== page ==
One might think that an anthology of stories all about the same thing might turn out a bit samey. However, witches and wizards come in many shapes and forms, and so do the stories in this book. Some are more traditional, others are more adventurous, but all approach this same theme from different angles, ensuring that the result is not at all repetitive.
The result is, in fact, great – there wasn’t a single story in this book I didn’t like, and there were many I absolutely loved. The book, subtitled “Magic Tales from the Masters of Modern Fantasy”, includes short stories and novellas by authors like Neil Gaiman, Garth Nix, Jane Yolen, Peter S. Beagle, Orson Scott Card, Patricia A. Mckillip, Tanith Lee and Gene Wolfe – quite an impressive list of names.
Not surprisingly, my favourite story in the book was Neil Gaiman’s “The Witch’s Headstone”, which is also the first chapter of his upcoming novel The Graveyard Book. According to Neil, the novel's title is a tribute to Kipling’s The Jungle Book. In both cases, we have young orphans, but unlike Mowgli, Bod (short for Nobody) wasn’t raised by animals, but by dead people. In this story, we accompany him as he leaves the graveyard he grew up in for the very first time. The story is absolutely beautifully written, and is, for me, an example of Neil Gaiman at his very best. I cannot wait for the rest of The Graveyard Book.
What was surprising was that my second favourite story was “Winter’s Wife” by Elizabeth Hand, an author I wasn’t previously familiar with. The title refers to Vala, an Icelandic woman who marries a man named Winter. Although set in Moines, the story gives us a glimpse of Iceland, and of the power of old, old magic – magic as old as rocks.
In “Slipping Sideways Through Eternity”, Jane Yolen returns to the theme of World War II, which she handled so beautifully in Briar Rose. This is the story of a young Jewish girl of our time who meets the Biblical Elijah, and ends up visiting a concentration camp and playing a role that is more important than she could imagine.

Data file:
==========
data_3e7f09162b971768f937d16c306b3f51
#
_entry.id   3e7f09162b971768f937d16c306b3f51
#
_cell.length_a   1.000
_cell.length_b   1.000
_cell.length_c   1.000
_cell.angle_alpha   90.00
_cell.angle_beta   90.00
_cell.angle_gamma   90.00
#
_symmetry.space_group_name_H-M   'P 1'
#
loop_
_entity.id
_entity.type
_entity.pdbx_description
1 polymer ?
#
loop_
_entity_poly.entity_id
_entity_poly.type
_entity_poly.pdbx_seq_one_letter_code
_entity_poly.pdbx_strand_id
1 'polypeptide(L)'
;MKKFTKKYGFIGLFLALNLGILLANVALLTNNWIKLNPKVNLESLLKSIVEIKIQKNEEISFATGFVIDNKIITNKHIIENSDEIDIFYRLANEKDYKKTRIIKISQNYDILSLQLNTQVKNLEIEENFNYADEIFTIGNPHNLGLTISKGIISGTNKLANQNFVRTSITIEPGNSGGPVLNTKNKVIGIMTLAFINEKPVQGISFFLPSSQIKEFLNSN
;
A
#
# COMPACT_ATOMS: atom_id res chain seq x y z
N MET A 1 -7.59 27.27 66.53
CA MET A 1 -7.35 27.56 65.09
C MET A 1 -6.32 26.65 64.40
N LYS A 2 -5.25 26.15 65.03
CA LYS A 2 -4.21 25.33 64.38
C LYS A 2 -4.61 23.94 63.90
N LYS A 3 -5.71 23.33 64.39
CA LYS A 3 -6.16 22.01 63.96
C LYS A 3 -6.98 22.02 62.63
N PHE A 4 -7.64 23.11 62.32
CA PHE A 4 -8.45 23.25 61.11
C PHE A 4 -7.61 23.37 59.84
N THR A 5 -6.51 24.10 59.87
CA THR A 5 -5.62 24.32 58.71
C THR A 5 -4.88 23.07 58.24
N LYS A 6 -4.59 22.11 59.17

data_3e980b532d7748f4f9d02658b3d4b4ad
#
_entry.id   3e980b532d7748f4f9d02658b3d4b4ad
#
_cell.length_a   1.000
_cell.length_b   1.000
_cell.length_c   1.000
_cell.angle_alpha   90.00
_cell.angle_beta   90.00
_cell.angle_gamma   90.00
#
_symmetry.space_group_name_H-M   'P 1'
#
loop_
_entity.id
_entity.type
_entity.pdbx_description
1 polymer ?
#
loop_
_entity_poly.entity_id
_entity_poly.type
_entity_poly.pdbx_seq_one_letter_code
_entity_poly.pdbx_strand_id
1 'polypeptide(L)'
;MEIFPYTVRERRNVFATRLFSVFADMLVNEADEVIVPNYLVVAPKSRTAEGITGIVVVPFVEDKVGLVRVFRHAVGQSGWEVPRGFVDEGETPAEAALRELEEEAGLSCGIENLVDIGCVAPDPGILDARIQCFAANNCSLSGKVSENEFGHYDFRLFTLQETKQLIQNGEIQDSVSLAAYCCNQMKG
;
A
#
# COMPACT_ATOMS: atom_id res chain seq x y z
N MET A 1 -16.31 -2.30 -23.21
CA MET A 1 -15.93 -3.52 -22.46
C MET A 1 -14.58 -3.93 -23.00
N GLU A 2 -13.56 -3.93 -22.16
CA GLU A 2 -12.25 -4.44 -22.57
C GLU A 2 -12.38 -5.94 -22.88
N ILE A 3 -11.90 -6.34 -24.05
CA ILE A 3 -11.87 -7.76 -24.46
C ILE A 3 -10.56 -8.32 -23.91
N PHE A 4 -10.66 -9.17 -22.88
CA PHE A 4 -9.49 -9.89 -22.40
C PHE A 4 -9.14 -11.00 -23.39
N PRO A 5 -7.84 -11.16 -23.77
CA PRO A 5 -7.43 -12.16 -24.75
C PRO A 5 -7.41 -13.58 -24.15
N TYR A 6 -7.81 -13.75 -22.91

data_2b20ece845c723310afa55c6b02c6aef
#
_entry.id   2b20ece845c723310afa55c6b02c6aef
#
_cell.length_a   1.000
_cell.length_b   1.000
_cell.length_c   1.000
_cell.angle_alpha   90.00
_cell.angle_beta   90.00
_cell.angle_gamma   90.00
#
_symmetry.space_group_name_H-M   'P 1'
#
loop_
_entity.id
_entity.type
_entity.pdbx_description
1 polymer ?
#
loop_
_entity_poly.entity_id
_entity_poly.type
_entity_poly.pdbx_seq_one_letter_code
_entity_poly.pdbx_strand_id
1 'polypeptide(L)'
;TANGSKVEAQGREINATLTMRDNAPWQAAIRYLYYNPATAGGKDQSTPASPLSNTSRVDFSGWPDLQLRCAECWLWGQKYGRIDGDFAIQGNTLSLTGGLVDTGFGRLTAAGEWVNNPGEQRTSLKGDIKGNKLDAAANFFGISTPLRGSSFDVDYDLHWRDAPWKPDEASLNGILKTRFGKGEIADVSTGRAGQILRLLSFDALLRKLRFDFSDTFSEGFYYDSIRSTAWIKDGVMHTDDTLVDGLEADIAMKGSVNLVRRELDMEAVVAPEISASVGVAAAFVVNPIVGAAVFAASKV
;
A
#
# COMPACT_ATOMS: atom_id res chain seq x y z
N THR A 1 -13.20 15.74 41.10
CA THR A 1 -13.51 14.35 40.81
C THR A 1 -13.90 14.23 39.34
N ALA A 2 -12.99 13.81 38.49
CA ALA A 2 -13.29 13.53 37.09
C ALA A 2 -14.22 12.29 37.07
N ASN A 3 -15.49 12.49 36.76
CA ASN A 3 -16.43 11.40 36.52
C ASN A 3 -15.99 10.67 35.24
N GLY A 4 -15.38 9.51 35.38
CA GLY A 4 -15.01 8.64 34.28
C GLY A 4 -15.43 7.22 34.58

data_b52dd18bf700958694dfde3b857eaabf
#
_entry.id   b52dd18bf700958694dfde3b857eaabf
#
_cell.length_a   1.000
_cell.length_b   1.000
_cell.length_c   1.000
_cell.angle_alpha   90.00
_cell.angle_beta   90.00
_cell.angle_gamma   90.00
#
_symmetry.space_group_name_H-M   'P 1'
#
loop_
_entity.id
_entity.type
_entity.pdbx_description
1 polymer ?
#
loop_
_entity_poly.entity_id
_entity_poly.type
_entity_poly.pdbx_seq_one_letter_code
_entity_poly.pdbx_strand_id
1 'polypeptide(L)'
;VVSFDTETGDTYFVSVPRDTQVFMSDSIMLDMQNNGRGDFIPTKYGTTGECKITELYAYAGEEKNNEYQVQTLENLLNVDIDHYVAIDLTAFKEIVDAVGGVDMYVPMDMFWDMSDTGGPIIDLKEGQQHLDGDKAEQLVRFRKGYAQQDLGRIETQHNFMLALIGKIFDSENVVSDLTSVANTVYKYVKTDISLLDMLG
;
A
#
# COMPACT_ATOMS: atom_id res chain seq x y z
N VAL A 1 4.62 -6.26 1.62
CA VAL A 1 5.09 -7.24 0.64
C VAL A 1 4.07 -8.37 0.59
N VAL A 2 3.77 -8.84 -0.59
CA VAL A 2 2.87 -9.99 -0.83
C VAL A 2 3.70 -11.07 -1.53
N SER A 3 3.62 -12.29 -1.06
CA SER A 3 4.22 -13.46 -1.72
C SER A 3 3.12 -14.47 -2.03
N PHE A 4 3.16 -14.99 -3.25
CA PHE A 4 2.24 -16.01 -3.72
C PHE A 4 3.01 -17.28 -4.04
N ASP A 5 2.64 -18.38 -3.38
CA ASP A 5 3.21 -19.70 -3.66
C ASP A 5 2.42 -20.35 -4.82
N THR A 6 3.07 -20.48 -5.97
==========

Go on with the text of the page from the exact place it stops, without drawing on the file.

Peter S. Beagle’s “Barrens Dance” reminded me of just how much I love his writing, and that I urgently need to read more of his work. The story is written as a conversation, of which we only see one side – the storyteller is addressing an unseen interlocutor, and this immediately creates a great sense of warmth and proximity. “Barrens Dance” is the story of Carcharos, a terrible wizard, and of how he met his end. The story itself is quite enthralling, but more than anything I was impressed with how very beautiful the writing is.
Garth Nix's “Holly and Iron” is a very original retelling of the Arthurian legend of the Sword in the Stone. Here, we discover that the true ruler of England (in the story, Ingland) is he or she who conciliates the Inglish magic of Holly with the Normand magic of Iron. On a side note, in the small introduction about the author I discovered that he has revisited the world of his Old Kingdom trilogy in two short stories. I was unaware of this, and I must read them as soon as possible.
“Naming Day” by Patricia A. Mckillip tells of a very important day in the life of a young witch in training, but what it is, at its very core, is a warm tale about love and family.
Finally, “Stonefather” by Orson Scott Card is, at over 80 pages, the longest story in this anthology. In this novella, we are introduced to Runnel. Runnel is the ninth son in a family with fifteen children, and by far his father’s least favourite, and the one that has to suffer his wrath. He has no friends in the village where he was born, and one day, “when he reached the age that might have been twelve, if anybody bothered counting”, he leaves his native village and makes for the city of Mitherhome, where he discovers a great injustice that he will be instrumental in solving. According to the introduction to this novella, the story is set in the same world as Card’s Mithermages series, the first book of which will be published in 2008. I quite liked what I saw of this world, so I will be interested in reading the series.
There are quite a few other stories I could write about, but I will instead urge you to discover them for yourselves. Dark Alchemy is, without doubt, one of the finest fantasy anthologies I have ever read.
Other Blog Reviews:
Here, There and Everywhere
Stuff as Dreams are Made On
Aug 4, 2007
Dark Alchemy is an anthology of fantasy stories that is known as Wizards in the US. The American title seems more appropriate, because wizards and witches are at the core of all the stories. From the preface: Wizards have stalked through the human imagination for thousands of years, perhaps even from a time before we were fully human.